Driving is one of the first things that we equate with our independence. It’s only natural that we want to hold on to our ability to drive for as long as possible. But, as we age, our driving abilities begin to change. Everyone ages differently, so there is no arbitrary cutoff as to when we should stop driving, and assessing a person’s driving ability should never be based on age alone. By reducing risk factors and incorporating safe driving practices, many of us can continue driving safely long into our senior years. However, we should pay attention to warning signs that age is interfering with driving safely.
Many studies have shown that older adults are more likely to receive traffic citations and get into accidents than younger drivers. In fact, fatal crash rates rise sharply after a driver has reached the age of 70. What causes this increase? As we age, factors such as decreased vision, impaired hearing, slowed motor reflexes, and chronic diseases that affect our physical health, may become a problem.
Aging tends to result in a reduction of strength, coordination and flexibility, which can have a major impact on the ability to safely control a vehicle. For example:
- Pain or stiffness in the neck can make it harder to look over your shoulder to change lanes or back up, or look left and right at intersections to check for other traffic or pedestrians
- Leg, hip and back pain can make it difficult to move your foot from the gas to the brake pedal
- Diminished arm strength can make it hard to turn the steering wheel quickly and effectively
- As reaction times slow with age, you may be slower to spot vehicles emerging from side streets and driveways, or to realize that a vehicle in front of you has slowed or stopped
- Maintaining focus becomes increasingly difficult as you lose the ability to effectively divide your attention between multiple activities (signs, signals, other traffic, pedestrians)
If you find yourself in the position of talking to an older family member or friend about their driving, remember the following:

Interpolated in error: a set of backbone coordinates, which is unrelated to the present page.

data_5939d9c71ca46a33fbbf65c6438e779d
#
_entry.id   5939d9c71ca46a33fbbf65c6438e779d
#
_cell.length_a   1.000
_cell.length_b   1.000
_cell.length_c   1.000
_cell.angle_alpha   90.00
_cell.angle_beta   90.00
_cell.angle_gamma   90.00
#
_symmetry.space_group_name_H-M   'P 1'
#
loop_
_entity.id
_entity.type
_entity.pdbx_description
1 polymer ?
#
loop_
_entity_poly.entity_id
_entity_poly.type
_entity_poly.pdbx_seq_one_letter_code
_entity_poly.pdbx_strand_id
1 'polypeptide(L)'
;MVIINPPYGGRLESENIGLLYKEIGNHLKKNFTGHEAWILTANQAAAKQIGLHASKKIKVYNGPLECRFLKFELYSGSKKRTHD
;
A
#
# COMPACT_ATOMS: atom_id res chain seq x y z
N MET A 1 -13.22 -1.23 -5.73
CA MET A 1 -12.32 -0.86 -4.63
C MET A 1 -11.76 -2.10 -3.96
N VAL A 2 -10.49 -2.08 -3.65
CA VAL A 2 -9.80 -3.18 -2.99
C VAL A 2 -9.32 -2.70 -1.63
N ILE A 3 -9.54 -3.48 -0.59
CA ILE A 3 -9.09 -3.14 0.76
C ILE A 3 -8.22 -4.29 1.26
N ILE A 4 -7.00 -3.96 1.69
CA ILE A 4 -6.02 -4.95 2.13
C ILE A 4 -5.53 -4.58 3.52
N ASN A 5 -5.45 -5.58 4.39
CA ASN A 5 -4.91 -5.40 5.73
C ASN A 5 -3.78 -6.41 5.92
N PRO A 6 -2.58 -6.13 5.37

- Be respectful. For many seniors, driving is an integral part of independence. Many older adults have fond memories of getting a driver’s license. At the same time, don’t be intimidated or back down if you have a true concern.
- Give specific examples. It’s easier to tune out generalizations like “You just can’t drive safely anymore.” Outline concerns that you have noticed, such as “You have a harder time turning your head than you used to,” or “You braked suddenly at stop signs three times the last time we drove.”
- Find strength in numbers. If more than one family member or close friend has noticed, it’s less likely to be taken as nagging. A loved one may also listen to a more impartial party, such as a doctor or minister.
There are many self-assessments available to you and your loved one to help evaluate driving capabilities. The Caregivers Library has a driving assessment checklist to help you determine if it is safe for you or a loved one to continue driving. AAA has a useful website that provides information about senior driving, written and interactive driving assessments, choosing the right car, and access to senior driving refresher courses. Just visit http://seniordriving.aaa.com/. The National Highway Traffic Safety Administration has produced an e-book, Driving Safely While Aging Gracefully, which provides information that can help you recognize physical changes that may pose safety problems, as well as recommendations for alternative forms of transportation.
Sometimes an older driver has to be stopped from driving over their objections. It might feel very difficult for you to make this call, especially if the senior is a parent or close friend. However, their safety and the safety of others must come first. An unsafe driver can seriously injure or kill themselves and others.
When you speak with a loved one about their driving, it is helpful to have a list of alternative transportation modes for them to access. Having these resources available can help them feel more in control of their independence and help them overcome the fear of being isolated. Transportation services, such as those provided by Lifeline Homecare, can be a great alternative for loved ones who are still able to shop, go to church, and visit friends, but who just need help with transportation.
If no amount of rational discussion has convinced your loved one to hand over their car keys, then you may make an anonymous report to your state’s Department of Motor Vehicles or talk to the person’s physician about your concerns. In some cases, there is a need to take further actions such as taking away the car keys, selling or disabling the car, enlisting local law enforcement to explain the importance of driving safely and the legal implications of unsafe driving.